Effects of Listening to Music Versus Environmental Sounds in Passive and Active Situations on Levels of Pain and Fatigue in Fibromyalgia


Pain Management Nursing




In fibromyalgia, pain symptoms such as hyperalgesia and allodynia are associated with fatigue. Mechanisms underlying such symptoms can be modulated by listening to pleasant music. We expected that listening to music, because of its emotional impact, would have a greater modulating effect on the perception of pain and fatigue in patients with fibromyalgia than listening to nonmusical sounds. To investigate this hypothesis, we carried out a 4-week study in which patients with fibromyalgia listened to either preselected musical pieces or environmental sounds when they experienced pain in active (while carrying out a physical activity) or passive (at rest) situations. Concomitant changes of pain and fatigue levels were evaluated. When patients listened to music or environmental sounds at rest, pain and fatigue levels were significantly reduced after 20 minutes of listening, with no difference of effect magnitude between the two stimuli. This improvement persisted 10 minutes after the end of the listening session. In active situations, pain did not increase in presence of the two stimuli. Contrary to our expectations, music and environmental sounds produced a similar relieving effect on pain and fatigue, with no benefit gained by listening to pleasant music over environmental sounds.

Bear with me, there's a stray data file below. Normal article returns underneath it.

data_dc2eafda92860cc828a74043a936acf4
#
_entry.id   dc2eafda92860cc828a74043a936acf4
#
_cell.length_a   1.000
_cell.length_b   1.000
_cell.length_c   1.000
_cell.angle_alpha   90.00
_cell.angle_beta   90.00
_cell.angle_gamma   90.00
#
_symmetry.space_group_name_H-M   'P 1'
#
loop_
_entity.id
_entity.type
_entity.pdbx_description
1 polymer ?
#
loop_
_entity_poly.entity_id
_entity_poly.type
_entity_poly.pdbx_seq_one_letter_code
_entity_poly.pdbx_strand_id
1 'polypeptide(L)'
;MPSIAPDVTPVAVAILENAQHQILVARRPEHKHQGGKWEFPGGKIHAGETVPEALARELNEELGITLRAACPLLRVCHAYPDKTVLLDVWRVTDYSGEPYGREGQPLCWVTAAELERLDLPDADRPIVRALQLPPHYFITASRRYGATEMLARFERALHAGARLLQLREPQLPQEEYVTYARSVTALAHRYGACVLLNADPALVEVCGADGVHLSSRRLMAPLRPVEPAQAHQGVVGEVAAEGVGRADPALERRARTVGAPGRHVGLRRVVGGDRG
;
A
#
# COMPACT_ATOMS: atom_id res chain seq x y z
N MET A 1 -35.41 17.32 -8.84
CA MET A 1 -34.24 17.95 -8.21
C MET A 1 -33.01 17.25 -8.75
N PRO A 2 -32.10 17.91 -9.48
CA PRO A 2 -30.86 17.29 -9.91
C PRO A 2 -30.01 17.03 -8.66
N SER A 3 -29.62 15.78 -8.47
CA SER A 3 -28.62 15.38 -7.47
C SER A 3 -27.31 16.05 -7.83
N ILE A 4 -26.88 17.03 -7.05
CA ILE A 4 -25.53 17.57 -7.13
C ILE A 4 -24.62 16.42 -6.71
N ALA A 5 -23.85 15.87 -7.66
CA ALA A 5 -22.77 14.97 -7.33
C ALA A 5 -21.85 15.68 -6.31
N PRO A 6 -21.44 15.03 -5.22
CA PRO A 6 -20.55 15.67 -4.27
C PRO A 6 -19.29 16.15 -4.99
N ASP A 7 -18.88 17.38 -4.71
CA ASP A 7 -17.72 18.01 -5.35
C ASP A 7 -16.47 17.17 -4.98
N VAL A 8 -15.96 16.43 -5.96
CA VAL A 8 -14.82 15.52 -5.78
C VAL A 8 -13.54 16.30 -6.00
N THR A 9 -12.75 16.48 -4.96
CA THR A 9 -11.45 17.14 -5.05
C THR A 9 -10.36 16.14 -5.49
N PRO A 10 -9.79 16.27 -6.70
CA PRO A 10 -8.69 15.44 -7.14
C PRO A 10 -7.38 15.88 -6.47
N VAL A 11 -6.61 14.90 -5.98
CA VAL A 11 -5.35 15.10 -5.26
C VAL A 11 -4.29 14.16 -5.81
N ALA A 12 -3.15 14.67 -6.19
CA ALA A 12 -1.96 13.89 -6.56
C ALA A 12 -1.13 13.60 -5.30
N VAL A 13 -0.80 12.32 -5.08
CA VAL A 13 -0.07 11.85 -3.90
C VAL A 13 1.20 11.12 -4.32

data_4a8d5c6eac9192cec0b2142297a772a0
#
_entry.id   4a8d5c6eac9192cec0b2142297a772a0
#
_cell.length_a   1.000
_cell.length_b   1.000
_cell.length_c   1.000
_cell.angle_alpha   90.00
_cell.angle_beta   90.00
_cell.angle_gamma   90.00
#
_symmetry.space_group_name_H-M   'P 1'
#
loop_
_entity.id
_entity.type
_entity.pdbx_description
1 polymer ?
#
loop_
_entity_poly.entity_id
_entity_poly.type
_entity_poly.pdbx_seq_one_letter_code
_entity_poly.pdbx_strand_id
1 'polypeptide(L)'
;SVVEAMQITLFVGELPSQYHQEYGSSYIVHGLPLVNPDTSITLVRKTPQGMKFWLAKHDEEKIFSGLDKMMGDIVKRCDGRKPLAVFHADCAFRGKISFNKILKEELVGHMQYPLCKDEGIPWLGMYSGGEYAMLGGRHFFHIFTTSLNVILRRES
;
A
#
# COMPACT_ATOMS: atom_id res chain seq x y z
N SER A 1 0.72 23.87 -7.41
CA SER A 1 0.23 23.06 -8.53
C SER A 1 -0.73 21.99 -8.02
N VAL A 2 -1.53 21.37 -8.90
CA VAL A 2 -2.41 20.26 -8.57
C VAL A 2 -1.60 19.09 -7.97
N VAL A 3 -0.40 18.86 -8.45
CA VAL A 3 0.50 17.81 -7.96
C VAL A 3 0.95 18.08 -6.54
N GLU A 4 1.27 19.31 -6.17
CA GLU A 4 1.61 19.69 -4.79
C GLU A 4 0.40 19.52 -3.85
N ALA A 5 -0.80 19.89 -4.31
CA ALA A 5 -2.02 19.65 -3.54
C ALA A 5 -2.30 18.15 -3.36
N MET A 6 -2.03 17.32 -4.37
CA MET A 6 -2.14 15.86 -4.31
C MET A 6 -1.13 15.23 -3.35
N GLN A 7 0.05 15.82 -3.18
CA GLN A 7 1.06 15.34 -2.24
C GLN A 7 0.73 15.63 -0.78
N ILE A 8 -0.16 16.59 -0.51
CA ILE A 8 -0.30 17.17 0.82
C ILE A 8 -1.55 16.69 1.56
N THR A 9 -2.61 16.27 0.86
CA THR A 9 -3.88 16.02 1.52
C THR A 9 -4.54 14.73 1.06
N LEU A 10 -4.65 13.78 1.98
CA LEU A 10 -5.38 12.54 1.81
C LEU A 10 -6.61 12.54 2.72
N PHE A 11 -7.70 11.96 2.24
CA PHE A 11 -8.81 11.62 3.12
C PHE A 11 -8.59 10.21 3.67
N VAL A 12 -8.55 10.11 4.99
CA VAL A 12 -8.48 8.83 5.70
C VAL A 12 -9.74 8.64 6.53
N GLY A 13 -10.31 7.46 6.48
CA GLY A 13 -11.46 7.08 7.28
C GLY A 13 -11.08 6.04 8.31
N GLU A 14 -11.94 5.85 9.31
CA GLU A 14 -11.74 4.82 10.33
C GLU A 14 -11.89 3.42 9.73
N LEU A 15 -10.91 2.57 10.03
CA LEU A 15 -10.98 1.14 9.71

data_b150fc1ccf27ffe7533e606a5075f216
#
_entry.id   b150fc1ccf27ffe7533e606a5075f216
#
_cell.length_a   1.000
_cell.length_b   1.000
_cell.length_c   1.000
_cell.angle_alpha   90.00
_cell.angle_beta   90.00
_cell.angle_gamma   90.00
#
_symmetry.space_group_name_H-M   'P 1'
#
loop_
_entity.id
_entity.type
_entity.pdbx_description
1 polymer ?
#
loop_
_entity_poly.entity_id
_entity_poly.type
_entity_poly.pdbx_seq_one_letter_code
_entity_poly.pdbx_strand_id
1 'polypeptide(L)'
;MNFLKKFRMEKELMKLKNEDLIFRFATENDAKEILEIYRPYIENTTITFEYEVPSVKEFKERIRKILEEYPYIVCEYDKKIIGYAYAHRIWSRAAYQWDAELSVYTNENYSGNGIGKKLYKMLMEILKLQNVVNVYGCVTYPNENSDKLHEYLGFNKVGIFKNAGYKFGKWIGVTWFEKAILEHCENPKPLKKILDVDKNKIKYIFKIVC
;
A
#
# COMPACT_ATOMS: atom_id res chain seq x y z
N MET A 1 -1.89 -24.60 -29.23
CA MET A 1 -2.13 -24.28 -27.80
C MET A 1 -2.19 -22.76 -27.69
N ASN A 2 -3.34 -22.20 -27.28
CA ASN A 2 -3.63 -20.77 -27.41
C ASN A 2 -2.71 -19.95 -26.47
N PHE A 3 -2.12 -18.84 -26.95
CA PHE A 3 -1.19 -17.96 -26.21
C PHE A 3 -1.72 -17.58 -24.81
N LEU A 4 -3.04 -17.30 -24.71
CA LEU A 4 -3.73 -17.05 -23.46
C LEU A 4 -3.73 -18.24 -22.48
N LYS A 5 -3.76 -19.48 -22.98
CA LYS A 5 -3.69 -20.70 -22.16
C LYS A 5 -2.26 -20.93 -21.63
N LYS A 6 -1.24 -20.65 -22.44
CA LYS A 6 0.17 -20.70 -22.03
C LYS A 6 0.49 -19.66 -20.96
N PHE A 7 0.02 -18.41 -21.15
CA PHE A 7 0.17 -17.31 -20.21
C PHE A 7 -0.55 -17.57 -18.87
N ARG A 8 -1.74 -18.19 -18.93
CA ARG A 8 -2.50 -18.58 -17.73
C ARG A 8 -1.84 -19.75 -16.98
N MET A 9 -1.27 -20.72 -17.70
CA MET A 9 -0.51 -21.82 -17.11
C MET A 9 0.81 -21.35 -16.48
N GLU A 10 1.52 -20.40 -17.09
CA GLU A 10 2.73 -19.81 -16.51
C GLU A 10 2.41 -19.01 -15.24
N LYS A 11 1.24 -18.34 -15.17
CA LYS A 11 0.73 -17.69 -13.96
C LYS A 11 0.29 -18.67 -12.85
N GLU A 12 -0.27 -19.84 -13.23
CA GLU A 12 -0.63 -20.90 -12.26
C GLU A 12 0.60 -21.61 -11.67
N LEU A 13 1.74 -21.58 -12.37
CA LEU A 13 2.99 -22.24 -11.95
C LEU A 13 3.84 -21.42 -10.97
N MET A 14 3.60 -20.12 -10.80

Music and Health Institute Terms

Chronic Pain; Fatigue; Fibromyalgia; Music Listening; Music Medicine; Pain; Pain Management and Control; Pain Score or Rating; Pain at Ambulation; Pain at Rest; Recorded Music Listening; Self-Report Measures

Indexed Terms

Environment; Exercise; Fatigue; Fibromyalgia; Motor Activity; Pain; Pain Management; Pain Measurement; Rest; Sensory Art Therapies

Study Type

Quasi-Experimental Study; Quantitative Methods

PubMed ID


Document Type